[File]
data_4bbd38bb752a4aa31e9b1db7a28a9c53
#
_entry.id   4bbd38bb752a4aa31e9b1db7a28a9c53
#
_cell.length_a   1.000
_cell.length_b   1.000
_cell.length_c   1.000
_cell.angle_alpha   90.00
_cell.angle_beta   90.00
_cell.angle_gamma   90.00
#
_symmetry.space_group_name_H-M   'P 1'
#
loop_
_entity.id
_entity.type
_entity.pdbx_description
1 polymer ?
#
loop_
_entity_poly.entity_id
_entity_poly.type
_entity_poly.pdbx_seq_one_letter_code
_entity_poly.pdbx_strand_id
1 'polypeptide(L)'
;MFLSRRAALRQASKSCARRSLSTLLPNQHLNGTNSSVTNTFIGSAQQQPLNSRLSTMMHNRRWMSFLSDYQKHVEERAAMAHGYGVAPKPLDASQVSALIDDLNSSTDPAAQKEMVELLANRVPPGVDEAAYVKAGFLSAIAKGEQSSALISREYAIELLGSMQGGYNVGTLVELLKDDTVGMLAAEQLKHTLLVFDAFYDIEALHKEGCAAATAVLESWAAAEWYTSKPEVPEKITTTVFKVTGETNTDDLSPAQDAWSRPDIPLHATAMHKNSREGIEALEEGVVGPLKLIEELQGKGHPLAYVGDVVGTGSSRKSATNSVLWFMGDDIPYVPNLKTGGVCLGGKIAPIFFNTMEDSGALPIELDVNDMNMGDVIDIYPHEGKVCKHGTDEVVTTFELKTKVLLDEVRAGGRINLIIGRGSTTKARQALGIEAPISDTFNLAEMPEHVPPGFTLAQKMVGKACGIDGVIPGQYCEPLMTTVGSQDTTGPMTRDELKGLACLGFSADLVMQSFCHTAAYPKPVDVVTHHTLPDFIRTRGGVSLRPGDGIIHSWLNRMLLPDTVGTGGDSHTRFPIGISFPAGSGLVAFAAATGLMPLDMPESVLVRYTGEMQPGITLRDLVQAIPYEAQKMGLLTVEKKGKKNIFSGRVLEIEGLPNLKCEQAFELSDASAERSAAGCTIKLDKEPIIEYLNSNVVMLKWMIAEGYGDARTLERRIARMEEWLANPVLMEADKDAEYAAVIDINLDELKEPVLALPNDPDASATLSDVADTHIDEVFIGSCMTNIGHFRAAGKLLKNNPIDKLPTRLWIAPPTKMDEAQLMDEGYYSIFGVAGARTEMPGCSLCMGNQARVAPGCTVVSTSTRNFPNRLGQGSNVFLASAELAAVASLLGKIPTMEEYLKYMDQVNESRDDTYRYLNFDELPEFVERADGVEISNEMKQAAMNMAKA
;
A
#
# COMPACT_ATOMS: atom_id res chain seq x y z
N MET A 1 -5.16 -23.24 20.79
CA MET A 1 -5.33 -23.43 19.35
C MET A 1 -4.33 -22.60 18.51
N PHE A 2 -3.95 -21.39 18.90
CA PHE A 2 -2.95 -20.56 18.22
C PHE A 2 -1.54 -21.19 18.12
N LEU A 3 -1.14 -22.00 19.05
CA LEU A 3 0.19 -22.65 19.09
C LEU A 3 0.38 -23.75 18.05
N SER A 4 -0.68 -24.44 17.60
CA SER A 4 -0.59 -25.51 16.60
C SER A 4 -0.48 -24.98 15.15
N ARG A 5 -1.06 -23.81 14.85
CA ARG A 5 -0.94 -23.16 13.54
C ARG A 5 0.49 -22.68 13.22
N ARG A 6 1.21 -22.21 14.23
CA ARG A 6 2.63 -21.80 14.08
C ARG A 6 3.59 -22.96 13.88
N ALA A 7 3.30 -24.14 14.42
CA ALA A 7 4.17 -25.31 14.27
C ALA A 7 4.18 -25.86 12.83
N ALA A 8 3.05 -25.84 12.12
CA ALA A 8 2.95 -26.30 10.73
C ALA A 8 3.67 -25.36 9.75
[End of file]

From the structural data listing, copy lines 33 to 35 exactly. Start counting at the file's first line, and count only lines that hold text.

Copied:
C MET A 1 -4.33 -22.60 18.51
N PHE A 2 -3.95 -21.39 18.90
CA PHE A 2 -2.95 -20.56 18.22